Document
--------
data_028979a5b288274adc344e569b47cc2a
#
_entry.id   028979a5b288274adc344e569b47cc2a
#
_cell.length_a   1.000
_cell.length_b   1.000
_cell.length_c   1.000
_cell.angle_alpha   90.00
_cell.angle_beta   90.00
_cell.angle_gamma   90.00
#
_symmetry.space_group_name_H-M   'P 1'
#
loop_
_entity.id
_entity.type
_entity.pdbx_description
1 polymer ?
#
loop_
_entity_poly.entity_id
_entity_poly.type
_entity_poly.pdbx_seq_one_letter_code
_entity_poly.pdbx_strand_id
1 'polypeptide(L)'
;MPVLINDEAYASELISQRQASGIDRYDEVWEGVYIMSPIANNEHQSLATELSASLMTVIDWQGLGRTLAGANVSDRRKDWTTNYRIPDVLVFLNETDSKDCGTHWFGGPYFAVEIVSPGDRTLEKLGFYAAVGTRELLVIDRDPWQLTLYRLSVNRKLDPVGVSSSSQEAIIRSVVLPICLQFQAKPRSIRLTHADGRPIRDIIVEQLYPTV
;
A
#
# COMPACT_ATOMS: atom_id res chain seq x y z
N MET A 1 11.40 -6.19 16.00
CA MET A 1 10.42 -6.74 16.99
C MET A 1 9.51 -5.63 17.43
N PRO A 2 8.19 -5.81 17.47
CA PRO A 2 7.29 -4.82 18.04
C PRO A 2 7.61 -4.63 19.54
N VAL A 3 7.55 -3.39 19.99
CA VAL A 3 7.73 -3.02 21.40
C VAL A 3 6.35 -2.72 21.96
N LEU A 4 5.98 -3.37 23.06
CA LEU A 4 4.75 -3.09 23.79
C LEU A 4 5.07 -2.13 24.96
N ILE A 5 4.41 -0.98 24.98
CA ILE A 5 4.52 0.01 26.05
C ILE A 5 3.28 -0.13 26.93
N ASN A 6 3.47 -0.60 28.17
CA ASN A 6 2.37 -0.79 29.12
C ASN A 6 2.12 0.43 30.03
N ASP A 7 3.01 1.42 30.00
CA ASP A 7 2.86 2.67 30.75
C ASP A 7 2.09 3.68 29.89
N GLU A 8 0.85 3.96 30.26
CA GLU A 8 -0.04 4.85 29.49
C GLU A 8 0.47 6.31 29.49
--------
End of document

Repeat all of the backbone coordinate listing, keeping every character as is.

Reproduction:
data_028979a5b288274adc344e569b47cc2a
#
_entry.id   028979a5b288274adc344e569b47cc2a
#
_cell.length_a   1.000
_cell.length_b   1.000
_cell.length_c   1.000
_cell.angle_alpha   90.00
_cell.angle_beta   90.00
_cell.angle_gamma   90.00
#
_symmetry.space_group_name_H-M   'P 1'
#
loop_
_entity.id
_entity.type
_entity.pdbx_description
1 polymer ?
#
loop_
_entity_poly.entity_id
_entity_poly.type
_entity_poly.pdbx_seq_one_letter_code
_entity_poly.pdbx_strand_id
1 'polypeptide(L)'
;MPVLINDEAYASELISQRQASGIDRYDEVWEGVYIMSPIANNEHQSLATELSASLMTVIDWQGLGRTLAGANVSDRRKDWTTNYRIPDVLVFLNETDSKDCGTHWFGGPYFAVEIVSPGDRTLEKLGFYAAVGTRELLVIDRDPWQLTLYRLSVNRKLDPVGVSSSSQEAIIRSVVLPICLQFQAKPRSIRLTHADGRPIRDIIVEQLYPTV
;
A
#
# COMPACT_ATOMS: atom_id res chain seq x y z
N MET A 1 11.40 -6.19 16.00
CA MET A 1 10.42 -6.74 16.99
C MET A 1 9.51 -5.63 17.43
N PRO A 2 8.19 -5.81 17.47
CA PRO A 2 7.29 -4.82 18.04
C PRO A 2 7.61 -4.63 19.54
N VAL A 3 7.55 -3.39 19.99
CA VAL A 3 7.73 -3.02 21.40
C VAL A 3 6.35 -2.72 21.96
N LEU A 4 5.98 -3.37 23.06
CA LEU A 4 4.75 -3.09 23.79
C LEU A 4 5.07 -2.13 24.96
N ILE A 5 4.41 -0.98 24.98
CA ILE A 5 4.52 0.01 26.05
C ILE A 5 3.28 -0.13 26.93
N ASN A 6 3.47 -0.60 28.17
CA ASN A 6 2.37 -0.79 29.12
C ASN A 6 2.12 0.43 30.03
N ASP A 7 3.01 1.42 30.00
CA ASP A 7 2.86 2.67 30.75
C ASP A 7 2.09 3.68 29.89
N GLU A 8 0.85 3.96 30.26
CA GLU A 8 -0.04 4.85 29.49
C GLU A 8 0.47 6.31 29.49